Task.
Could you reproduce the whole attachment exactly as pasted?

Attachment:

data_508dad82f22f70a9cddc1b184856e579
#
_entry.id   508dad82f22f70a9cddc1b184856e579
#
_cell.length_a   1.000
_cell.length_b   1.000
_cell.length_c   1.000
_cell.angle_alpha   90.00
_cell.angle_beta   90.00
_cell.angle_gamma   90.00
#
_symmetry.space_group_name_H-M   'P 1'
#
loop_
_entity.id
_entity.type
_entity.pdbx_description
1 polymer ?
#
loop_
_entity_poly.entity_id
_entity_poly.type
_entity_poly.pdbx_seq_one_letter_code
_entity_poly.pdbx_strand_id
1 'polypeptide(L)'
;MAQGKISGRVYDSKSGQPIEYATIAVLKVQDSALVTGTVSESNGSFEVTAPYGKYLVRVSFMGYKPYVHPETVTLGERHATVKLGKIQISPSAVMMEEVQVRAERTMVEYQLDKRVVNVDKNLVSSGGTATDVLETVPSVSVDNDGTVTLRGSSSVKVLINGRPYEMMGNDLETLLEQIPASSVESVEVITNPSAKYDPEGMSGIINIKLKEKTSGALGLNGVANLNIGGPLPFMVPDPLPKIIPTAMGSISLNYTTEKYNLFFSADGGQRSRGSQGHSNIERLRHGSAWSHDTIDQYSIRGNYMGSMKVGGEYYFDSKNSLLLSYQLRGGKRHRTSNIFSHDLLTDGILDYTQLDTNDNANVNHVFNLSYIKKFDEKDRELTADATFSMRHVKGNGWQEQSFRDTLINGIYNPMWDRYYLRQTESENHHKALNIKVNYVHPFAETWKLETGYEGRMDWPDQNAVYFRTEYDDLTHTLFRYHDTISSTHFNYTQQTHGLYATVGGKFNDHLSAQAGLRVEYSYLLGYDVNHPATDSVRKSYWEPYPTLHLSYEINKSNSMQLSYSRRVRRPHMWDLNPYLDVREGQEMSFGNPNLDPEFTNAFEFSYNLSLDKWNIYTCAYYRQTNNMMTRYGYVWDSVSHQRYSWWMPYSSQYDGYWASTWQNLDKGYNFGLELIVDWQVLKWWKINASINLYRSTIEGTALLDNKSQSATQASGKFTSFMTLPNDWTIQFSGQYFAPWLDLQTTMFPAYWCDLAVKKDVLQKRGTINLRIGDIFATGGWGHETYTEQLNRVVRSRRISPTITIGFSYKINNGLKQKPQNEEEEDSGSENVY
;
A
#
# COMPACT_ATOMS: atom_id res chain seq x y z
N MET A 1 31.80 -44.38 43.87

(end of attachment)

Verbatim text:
data_508dad82f22f70a9cddc1b184856e579
#
_entry.id   508dad82f22f70a9cddc1b184856e579
#
_cell.length_a   1.000
_cell.length_b   1.000
_cell.length_c   1.000
_cell.angle_alpha   90.00
_cell.angle_beta   90.00
_cell.angle_gamma   90.00
#
_symmetry.space_group_name_H-M   'P 1'
#
loop_
_entity.id
_entity.type
_entity.pdbx_description
1 polymer ?
#
loop_
_entity_poly.entity_id
_entity_poly.type
_entity_poly.pdbx_seq_one_letter_code
_entity_poly.pdbx_strand_id
1 'polypeptide(L)'
;MAQGKISGRVYDSKSGQPIEYATIAVLKVQDSALVTGTVSESNGSFEVTAPYGKYLVRVSFMGYKPYVHPETVTLGERHATVKLGKIQISPSAVMMEEVQVRAERTMVEYQLDKRVVNVDKNLVSSGGTATDVLETVPSVSVDNDGTVTLRGSSSVKVLINGRPYEMMGNDLETLLEQIPASSVESVEVITNPSAKYDPEGMSGIINIKLKEKTSGALGLNGVANLNIGGPLPFMVPDPLPKIIPTAMGSISLNYTTEKYNLFFSADGGQRSRGSQGHSNIERLRHGSAWSHDTIDQYSIRGNYMGSMKVGGEYYFDSKNSLLLSYQLRGGKRHRTSNIFSHDLLTDGILDYTQLDTNDNANVNHVFNLSYIKKFDEKDRELTADATFSMRHVKGNGWQEQSFRDTLINGIYNPMWDRYYLRQTESENHHKALNIKVNYVHPFAETWKLETGYEGRMDWPDQNAVYFRTEYDDLTHTLFRYHDTISSTHFNYTQQTHGLYATVGGKFNDHLSAQAGLRVEYSYLLGYDVNHPATDSVRKSYWEPYPTLHLSYEINKSNSMQLSYSRRVRRPHMWDLNPYLDVREGQEMSFGNPNLDPEFTNAFEFSYNLSLDKWNIYTCAYYRQTNNMMTRYGYVWDSVSHQRYSWWMPYSSQYDGYWASTWQNLDKGYNFGLELIVDWQVLKWWKINASINLYRSTIEGTALLDNKSQSATQASGKFTSFMTLPNDWTIQFSGQYFAPWLDLQTTMFPAYWCDLAVKKDVLQKRGTINLRIGDIFATGGWGHETYTEQLNRVVRSRRISPTITIGFSYKINNGLKQKPQNEEEEDSGSENVY
;
A
#
# COMPACT_ATOMS: atom_id res chain seq x y z
N MET A 1 31.80 -44.38 43.87